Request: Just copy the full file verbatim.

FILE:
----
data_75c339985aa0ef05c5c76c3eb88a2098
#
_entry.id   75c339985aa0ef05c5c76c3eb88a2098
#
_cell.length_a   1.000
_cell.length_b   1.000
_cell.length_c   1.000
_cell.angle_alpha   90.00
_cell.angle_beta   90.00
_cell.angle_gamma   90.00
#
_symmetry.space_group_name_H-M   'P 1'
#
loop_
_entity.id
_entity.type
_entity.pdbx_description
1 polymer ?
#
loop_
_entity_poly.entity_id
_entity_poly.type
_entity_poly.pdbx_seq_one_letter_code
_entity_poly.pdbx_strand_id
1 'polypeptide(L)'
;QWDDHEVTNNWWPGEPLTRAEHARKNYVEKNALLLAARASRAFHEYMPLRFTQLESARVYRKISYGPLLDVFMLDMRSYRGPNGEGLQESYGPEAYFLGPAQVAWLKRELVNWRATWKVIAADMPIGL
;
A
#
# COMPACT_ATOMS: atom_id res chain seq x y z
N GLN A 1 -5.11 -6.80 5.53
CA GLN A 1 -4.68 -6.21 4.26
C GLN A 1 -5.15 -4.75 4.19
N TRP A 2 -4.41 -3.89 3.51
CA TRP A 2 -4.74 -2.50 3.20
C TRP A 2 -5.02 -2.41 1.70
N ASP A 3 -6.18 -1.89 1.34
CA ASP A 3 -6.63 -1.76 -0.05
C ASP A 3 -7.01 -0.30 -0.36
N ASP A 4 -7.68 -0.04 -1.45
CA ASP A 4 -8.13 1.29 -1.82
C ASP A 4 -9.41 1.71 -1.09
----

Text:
data_75c339985aa0ef05c5c76c3eb88a2098
#
_entry.id   75c339985aa0ef05c5c76c3eb88a2098
#
_cell.length_a   1.000
_cell.length_b   1.000
_cell.length_c   1.000
_cell.angle_alpha   90.00
_cell.angle_beta   90.00
_cell.angle_gamma   90.00
#
_symmetry.space_group_name_H-M   'P 1'
#
loop_
_entity.id
_entity.type
_entity.pdbx_description
1 polymer ?
#
loop_
_entity_poly.entity_id
_entity_poly.type
_entity_poly.pdbx_seq_one_letter_code
_entity_poly.pdbx_strand_id
1 'polypeptide(L)'
;QWDDHEVTNNWWPGEPLTRAEHARKNYVEKNALLLAARASRAFHEYMPLRFTQLESARVYRKISYGPLLDVFMLDMRSYRGPNGEGLQESYGPEAYFLGPAQVAWLKRELVNWRATWKVIAADMPIGL
;
A
#
# COMPACT_ATOMS: atom_id res chain seq x y z
N GLN A 1 -5.11 -6.80 5.53
CA GLN A 1 -4.68 -6.21 4.26
C GLN A 1 -5.15 -4.75 4.19
N TRP A 2 -4.41 -3.89 3.51
CA TRP A 2 -4.74 -2.50 3.20
C TRP A 2 -5.02 -2.41 1.70
N ASP A 3 -6.18 -1.89 1.34
CA ASP A 3 -6.63 -1.76 -0.05
C ASP A 3 -7.01 -0.30 -0.36
N ASP A 4 -7.68 -0.04 -1.45
CA ASP A 4 -8.13 1.29 -1.82
C ASP A 4 -9.41 1.71 -1.09